Recently, my wife & I were sitting with someone and in the midst of our conversation, this person mentioned two very significant words that my heart latched onto: grace platform. In fact, this person seemed to underscore the incredible importance of building our lives upon a grace platform as we’re walking through a season of grief and loss.
In last month’s post, I shared that on September 11th, we tragically and unexpectantly lost my mom to suicide. It was an event that has impacted my life forever and one that I had no blueprint for. How does someone walk through losing a parent…let alone losing them to suicide?
Tracey & I recently began walking with a counselor for help in understanding how to grieve well. We’ve been blessed to have many people come around us and it was in a recent session that I heard these words “grace platform” spoken to us.
What does this even mean? What does it mean to live my life upon a grace platform? A few summarizing thoughts:
- It means being kind to your soul in the midst of struggle, pain, or loss.
- It means rejecting any kind of language that contains the word “should” or “shouldn’t” (i.e. “I shouldn’t be feeling the way I’m feeling or thinking the way I’m thinking”).
- It means allowing yourself to not only feel what hurts, but lean into those feelings to gain perspective.
- It means accepting the reality of what IS, not what you think it should be (see, there’s that word again!)
I can’t emphasize enough the power of living upon a grace platform. I’ve found myself over the years learning this for myself and encouraging the men I’ve worked with to do the same. In addiction recovery, the reality is that you ARE going to be triggered, tempted, and walk through moments of struggle. While it’s not healthy to give ourself a pass and do whatever we want, we have to also be kind to our hearts. There is tension when there is transformation because oftentimes it isn’t instantaneous – it’s progressive. This is where grace needs to be applied.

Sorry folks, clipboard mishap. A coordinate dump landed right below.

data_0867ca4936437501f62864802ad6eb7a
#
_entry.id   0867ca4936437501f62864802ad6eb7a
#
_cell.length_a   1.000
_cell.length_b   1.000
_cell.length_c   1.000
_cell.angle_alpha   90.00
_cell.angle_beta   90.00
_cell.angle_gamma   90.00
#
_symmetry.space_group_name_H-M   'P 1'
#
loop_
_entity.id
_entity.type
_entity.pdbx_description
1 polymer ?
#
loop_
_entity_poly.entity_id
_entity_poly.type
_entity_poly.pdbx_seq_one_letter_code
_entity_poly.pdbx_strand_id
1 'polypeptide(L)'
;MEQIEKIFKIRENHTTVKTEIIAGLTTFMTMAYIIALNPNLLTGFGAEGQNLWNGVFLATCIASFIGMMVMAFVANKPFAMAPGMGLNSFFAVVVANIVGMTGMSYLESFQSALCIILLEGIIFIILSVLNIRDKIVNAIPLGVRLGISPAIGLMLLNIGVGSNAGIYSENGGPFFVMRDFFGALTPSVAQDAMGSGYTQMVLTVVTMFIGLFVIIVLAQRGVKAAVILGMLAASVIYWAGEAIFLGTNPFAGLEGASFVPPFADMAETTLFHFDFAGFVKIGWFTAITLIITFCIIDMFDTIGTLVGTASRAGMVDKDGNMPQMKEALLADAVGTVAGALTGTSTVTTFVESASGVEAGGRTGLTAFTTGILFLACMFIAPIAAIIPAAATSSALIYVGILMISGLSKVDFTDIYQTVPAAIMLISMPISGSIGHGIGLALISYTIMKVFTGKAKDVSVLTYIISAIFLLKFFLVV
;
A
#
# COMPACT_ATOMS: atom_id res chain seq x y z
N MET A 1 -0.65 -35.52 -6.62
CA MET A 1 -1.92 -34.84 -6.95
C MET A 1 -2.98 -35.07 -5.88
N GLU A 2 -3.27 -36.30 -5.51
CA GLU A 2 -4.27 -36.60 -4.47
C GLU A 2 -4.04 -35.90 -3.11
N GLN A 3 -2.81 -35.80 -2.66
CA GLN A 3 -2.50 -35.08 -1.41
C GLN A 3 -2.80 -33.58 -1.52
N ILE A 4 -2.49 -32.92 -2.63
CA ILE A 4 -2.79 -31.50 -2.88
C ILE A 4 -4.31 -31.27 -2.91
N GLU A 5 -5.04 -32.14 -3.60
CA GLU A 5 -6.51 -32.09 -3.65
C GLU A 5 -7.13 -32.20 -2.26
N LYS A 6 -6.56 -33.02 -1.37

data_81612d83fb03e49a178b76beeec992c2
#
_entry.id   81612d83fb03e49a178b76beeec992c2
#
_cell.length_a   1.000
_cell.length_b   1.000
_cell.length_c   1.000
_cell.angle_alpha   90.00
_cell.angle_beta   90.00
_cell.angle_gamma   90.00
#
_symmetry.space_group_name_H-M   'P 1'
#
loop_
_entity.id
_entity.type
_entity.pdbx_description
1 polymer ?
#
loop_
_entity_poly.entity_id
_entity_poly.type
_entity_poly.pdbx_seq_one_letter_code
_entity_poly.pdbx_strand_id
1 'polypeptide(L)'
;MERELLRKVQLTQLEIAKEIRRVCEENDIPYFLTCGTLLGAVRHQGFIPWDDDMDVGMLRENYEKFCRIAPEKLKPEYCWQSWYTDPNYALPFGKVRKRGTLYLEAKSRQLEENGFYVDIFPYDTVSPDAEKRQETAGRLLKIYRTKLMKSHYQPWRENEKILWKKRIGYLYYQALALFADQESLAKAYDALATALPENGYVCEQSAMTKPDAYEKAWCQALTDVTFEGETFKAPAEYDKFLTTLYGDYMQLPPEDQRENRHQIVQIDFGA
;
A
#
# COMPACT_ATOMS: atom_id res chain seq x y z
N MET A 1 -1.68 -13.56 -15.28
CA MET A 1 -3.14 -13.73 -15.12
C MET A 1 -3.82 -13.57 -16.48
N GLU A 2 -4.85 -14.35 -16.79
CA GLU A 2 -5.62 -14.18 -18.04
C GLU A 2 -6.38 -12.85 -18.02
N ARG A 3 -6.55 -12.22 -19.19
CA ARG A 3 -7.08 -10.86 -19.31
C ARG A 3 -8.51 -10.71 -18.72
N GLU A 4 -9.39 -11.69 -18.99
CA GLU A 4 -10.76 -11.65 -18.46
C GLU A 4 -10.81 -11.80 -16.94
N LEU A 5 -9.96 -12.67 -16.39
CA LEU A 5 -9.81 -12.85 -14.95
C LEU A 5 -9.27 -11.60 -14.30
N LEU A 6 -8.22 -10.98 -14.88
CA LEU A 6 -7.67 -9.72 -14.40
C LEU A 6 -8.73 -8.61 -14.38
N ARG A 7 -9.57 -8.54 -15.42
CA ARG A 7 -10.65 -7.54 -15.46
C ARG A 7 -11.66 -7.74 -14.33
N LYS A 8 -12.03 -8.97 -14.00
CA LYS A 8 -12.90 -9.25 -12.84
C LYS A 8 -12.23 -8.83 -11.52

In our current cultural climate, grace is something that is neither easily given or received. If you don’t believe me, just hop over to Twitter for 5 minutes and you’ll see what I mean. That’s a whole other post entirely. We’re not talking specifically this month about giving grace to others. But more so learning to give yourself grace, especially when you walk through something painful.
As we’ve walked through our process of grieving, one of the key passages that has brought us both comfort and tension is found in 2 Corinthians 12:9:
“But he answered me, “My grace is always more than enough for you, and my power finds its full expression through your weakness.” (The Passion Translation)
Before this specific verse, Paul was writing about some kind of hinderance or struggle he was carrying in life. There’s no specific indication of what it was, but it surely seemed like it was something he wanted to live without. He begs God to remove it from him! And then comes God’s response in verse 9.
“My grace is ALWAYS more than enough for you…
…And my power finds it’s FULL expression through your WEAKNESS.”
From what we lack and feel most fragile in comes grace and power that overcomes it all.
The beautiful reality is this: God’s grace and power works more effectively in our weakness, not in our strength. Within in our brokenness, not in the appearance of having it all together. Within our surrender, not how tough we can portray ourselves.
So if the Lord is ready to give you grace, what’s stopping you from doing the same? Giving yourself the permission to receive His grace. I’ve found this to be incredibly helpful as my wife & I have been walking through grief.
You may be reading this and you’re not actually walking through some kind of loss right now. It’s ok, because all of this applies to your recovery as well. Those who go far in recovery realize the journey it actually is. The marathon. It can be filled with moments of growth, victory, & healing. But within that journey there’s also plenty of struggle. Slips. Relapses. Setbacks.
It requires MUCH grace from the Lord, from our spouses, and especially from ourselves.
Small Groups Online offers the kind of grace platform I’ve talked about in this post. Each week, you’ll be able to join others online in a safe, secure environment where you can be free to share the good, the bad, and the ugly. With NO judgement. Becoming apart of community is so vital for your journey.
This week, when expectations flood your mind of what should or what shouldn’t be in your life, give yourself the grace you deserve. Be kind to your heart. By all means, don’t take shortcuts to relieve your pain. But be authentic with yourself and others of what you’re thinking and feeling.
Frank is passionate about helping individuals live with sexual integrity. He also works alongside his wife Tracey in helping spouses who have been devastated by their partner’s addiction. Frank & Tracey live in beautiful southern Delaware with their two children: Nathan and Addison.